Several residents heard someone cry for help, just before hearing a gunshot.  Police arrived 60 seconds later and the teen was quickly pronounced dead.

According to the police report, Zimmerman, who was armed with a handgun, was found bleeding from the nose and the back of the head, standing over Martin, who was unresponsive after being shot.

An officer at the scene overheard Zimmerman saying, "I was yelling for someone to help me but no one would help me," the report said.  Witnesses told ABC News they heard Zimmerman pronounce aloud to the residents watching that "it was self-defense."

But after the shooting, a source inside the police department told ABC News that a narcotics detective and not a homicide detective first approached Zimmerman.  The detective peppered Zimmerman with questions, the source said, rather than allow Zimmerman to tell his story.  Questions can lead a witness, the source said.

Another officer corrected a witness after she told him that she heard the teen cry for help.  The officer told her, a long-time teacher, it was Zimmerman who cried for help, the witness told ABC News.

The Sanford Police Department refused to release 911 calls by witnesses and neighbors.  Several of the calls, ABC News has learned, contain the sound of the single gunshot.

Lee publicly admitted that officers accepted Zimmerman's word at the scene that he had no police record.  Yet public records showed that Zimmerman was charged with battery against an officer and resisting arrest in 2005, a charge that was later expunged.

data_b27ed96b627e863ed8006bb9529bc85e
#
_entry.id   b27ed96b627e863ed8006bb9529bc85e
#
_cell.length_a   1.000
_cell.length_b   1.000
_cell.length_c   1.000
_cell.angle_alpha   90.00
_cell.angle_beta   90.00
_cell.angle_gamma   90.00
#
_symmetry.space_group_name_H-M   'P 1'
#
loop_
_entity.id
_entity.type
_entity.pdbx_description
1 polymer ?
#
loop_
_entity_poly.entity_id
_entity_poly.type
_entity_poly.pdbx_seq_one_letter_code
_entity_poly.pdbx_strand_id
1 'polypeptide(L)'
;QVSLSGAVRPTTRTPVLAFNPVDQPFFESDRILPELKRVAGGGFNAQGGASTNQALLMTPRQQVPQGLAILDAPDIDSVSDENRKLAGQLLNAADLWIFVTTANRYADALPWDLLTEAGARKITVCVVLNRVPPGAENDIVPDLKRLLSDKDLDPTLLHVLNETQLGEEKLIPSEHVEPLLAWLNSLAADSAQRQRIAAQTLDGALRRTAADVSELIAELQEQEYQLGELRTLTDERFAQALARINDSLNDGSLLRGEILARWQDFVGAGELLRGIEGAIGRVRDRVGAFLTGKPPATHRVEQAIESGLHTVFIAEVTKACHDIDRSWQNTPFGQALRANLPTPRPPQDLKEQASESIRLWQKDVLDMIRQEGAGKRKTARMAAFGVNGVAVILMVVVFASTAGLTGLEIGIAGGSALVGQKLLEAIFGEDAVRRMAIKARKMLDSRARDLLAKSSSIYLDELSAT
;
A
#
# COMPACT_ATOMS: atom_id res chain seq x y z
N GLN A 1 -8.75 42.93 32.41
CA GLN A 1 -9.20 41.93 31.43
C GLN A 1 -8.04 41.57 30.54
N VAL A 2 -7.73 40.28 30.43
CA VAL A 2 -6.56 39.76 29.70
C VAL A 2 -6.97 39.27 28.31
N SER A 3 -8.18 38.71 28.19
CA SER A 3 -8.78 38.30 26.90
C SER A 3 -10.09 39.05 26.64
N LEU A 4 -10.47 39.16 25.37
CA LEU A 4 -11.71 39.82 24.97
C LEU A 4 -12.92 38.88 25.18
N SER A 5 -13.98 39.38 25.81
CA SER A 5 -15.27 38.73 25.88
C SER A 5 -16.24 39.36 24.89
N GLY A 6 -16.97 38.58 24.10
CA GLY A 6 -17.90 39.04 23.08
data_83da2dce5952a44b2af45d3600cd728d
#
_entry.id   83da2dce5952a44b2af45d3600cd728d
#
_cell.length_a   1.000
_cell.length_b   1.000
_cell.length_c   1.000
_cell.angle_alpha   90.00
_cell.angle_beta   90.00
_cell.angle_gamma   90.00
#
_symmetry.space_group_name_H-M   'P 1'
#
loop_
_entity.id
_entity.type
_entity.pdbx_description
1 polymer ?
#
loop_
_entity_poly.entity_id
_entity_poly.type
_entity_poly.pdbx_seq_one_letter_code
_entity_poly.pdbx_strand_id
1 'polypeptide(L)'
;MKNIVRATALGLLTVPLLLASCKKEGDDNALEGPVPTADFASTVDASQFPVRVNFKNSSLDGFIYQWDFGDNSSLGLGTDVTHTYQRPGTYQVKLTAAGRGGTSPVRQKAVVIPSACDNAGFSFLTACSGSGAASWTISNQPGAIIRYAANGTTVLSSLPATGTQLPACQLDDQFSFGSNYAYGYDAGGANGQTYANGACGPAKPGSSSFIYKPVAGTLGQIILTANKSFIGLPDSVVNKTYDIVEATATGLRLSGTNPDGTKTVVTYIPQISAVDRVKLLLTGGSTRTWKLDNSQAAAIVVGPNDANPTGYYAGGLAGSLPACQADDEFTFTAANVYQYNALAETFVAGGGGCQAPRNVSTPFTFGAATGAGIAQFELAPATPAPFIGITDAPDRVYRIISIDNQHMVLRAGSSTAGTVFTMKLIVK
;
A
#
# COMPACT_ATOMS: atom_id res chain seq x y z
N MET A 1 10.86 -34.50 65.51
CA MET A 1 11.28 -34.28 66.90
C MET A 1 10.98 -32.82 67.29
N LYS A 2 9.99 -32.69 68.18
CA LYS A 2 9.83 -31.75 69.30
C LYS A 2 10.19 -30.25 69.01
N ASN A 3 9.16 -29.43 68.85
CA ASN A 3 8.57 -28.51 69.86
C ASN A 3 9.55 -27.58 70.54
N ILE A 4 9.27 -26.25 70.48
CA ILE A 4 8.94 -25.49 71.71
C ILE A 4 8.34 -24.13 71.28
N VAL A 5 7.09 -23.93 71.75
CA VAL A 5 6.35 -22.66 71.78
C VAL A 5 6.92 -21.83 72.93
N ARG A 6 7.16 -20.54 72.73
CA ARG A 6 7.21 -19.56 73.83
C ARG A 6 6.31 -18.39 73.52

Zimmerman has not responded to requests for comment.

Copyright 2012 ABC News Radio


Cops Search for Missing Florida Baby, Teen Parents

Thinkstock/Getty Images(ORLANDO, Fla.) -- A missing 1-year-old boy from Orlando, Fla., his teen mother and teen father, who is a registered sex offender, are being sought by police, ABC affiliate WFTV reported.

The baby boy’s grandmother reported the three missing on Jan. 21 after her daughter, Jessica Gonzalez, 18, and the child did not return home, Orange County Sheriff’s Office officials told ABC affiliate WFTV in Orlando.

Sheriff’s deputies said the three were last spotted around 9 a.m. Friday walking along U.S. Highway 192 near Armstrong Boulevard in Kissimmee, Fla.

The baby’s father, Sean J. Schwartz, 17, is listed on the Florida Sexual Offenders and Predators list as “absconded,” which means he no longer lives at the last address he registered with the Florida Department of Law Enforcement.

“What we are trying to do right now is determine the safety of the child. Make sure he’s doing well,” Capt. Angelo Nieves of the sheriff’s office said.

Schwartz, who was convicted of lewd or lascivious molestation of a victim under 12 years old with the offender under 18 years old, according to the FDLE sex offender registry website, is only allowed supervised visits with his son.

“Obviously there is a history with this young man regarding a prior incident with him and he has a criminal record, and again we are concerned with the child’s safety,” Nieves said.

The Department of Children and Families is also investigating the case.

Copyright 2012 ABC News Radio


'People's Court' Missing Mom: Family Believes Foul Play

ABC News(ORLANDO, Fla.) -- A tip led to the discovery of missing Florida mom Michelle Parker's cell phone at the bottom of a lake, and the battered iPhone indicates foul play to her family, according to the Parker family attorney.

Though the family has so far been publicly optimistic about the search for the mother of three, "hope is starting to fade."

"On the one hand, the family was relieved to get some kind of lead in regards to the disappearance of their daughter," Parker family attorney Matt Morgan told ABC News. "On the other hand, it was devastating for them because at this point, they're coming to grips with the fact that a tragic day is likely imminent."

On Friday, investigators resumed a full-scale search in the area where the cell phone was found, using all-terrain vehicles and divers in the water.